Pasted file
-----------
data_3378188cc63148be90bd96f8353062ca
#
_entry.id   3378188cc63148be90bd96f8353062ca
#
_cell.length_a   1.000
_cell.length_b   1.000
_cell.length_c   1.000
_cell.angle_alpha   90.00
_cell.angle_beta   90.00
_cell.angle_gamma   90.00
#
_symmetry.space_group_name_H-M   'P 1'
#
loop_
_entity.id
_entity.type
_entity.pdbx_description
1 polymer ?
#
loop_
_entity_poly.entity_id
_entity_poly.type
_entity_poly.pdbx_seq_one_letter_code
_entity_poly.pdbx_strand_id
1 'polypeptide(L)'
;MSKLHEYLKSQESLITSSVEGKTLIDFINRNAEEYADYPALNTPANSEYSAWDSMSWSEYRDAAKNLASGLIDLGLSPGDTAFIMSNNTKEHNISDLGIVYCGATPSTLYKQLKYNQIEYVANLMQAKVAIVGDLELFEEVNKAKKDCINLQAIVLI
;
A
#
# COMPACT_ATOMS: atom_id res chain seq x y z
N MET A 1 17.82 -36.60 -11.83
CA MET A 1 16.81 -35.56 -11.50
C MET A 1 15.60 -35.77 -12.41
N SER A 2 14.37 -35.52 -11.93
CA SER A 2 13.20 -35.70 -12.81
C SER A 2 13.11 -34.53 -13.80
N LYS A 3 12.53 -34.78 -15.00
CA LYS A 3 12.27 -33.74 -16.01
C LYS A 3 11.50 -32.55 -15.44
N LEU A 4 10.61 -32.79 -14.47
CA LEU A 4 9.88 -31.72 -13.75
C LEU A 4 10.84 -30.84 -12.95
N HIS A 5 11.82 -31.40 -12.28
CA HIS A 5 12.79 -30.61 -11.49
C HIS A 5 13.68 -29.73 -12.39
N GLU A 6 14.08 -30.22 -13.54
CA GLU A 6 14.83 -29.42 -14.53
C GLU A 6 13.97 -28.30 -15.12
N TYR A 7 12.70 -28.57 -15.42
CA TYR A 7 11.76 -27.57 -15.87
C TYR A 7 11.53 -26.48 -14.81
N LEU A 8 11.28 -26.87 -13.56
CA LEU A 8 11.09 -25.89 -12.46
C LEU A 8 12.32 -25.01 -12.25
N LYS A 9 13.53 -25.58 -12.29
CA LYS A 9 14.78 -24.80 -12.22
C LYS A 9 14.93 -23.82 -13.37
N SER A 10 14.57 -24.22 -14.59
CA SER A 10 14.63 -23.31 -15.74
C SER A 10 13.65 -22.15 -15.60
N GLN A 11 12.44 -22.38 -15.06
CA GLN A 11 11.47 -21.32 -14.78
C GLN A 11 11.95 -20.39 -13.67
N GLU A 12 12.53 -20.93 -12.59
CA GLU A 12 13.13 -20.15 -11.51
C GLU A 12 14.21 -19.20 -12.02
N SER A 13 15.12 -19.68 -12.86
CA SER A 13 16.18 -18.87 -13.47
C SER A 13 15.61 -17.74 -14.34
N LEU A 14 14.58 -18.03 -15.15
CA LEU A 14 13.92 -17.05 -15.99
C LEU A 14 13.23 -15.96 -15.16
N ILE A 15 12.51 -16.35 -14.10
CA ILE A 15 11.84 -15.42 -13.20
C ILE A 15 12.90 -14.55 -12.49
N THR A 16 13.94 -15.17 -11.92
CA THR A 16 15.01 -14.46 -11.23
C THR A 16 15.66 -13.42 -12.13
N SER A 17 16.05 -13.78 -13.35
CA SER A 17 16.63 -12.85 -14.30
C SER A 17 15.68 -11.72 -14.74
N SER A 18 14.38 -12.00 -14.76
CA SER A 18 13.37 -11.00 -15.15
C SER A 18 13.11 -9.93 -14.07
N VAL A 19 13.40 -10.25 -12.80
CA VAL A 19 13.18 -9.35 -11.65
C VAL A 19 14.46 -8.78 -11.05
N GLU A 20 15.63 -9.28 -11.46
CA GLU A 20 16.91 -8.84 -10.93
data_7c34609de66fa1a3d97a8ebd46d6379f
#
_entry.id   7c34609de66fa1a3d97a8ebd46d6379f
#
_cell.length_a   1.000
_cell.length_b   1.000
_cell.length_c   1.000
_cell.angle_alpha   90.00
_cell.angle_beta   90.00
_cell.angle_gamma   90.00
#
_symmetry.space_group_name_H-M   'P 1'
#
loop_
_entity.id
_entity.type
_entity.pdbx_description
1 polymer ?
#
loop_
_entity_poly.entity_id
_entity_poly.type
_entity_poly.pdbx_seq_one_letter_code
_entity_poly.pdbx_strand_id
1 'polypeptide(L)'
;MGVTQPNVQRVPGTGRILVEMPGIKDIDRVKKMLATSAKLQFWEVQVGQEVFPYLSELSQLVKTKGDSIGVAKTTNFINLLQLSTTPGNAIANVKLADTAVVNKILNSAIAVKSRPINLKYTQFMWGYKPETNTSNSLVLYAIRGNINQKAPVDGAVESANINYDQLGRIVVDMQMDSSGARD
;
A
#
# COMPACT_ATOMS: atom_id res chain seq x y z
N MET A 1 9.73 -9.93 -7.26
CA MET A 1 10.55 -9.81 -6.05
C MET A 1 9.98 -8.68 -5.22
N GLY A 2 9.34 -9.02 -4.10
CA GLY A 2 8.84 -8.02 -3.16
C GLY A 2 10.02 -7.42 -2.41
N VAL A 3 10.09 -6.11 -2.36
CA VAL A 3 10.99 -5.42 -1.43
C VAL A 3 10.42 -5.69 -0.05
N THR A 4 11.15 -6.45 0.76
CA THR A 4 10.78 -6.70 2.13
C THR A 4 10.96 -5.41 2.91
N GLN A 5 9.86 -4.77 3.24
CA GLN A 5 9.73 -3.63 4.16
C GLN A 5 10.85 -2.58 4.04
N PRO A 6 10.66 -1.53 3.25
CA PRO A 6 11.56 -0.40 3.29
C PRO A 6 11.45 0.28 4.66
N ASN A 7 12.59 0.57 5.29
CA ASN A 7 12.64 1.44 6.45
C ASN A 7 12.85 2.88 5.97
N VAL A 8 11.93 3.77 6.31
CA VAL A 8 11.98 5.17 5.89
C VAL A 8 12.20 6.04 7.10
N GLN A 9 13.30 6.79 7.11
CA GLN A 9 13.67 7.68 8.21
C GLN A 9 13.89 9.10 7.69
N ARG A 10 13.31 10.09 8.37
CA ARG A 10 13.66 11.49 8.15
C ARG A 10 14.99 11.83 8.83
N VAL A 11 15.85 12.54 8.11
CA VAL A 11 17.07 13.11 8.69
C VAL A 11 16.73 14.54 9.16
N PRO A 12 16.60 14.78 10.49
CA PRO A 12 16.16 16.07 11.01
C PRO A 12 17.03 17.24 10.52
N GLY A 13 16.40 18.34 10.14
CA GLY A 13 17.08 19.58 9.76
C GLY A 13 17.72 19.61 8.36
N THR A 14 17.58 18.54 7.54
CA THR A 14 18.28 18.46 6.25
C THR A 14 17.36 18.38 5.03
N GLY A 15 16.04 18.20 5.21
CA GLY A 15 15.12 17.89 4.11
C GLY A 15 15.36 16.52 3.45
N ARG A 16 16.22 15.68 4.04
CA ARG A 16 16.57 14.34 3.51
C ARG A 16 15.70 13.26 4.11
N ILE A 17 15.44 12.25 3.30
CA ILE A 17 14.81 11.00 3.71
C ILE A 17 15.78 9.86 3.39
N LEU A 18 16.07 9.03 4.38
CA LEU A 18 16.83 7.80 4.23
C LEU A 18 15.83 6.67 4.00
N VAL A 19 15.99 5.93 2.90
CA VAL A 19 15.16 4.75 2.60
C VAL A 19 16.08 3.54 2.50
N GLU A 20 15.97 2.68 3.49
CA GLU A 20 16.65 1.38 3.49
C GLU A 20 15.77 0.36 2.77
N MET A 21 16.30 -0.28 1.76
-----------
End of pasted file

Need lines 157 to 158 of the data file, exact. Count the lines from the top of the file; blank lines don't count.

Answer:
CA GLY A 13 17.08 19.58 9.76
C GLY A 13 17.72 19.61 8.36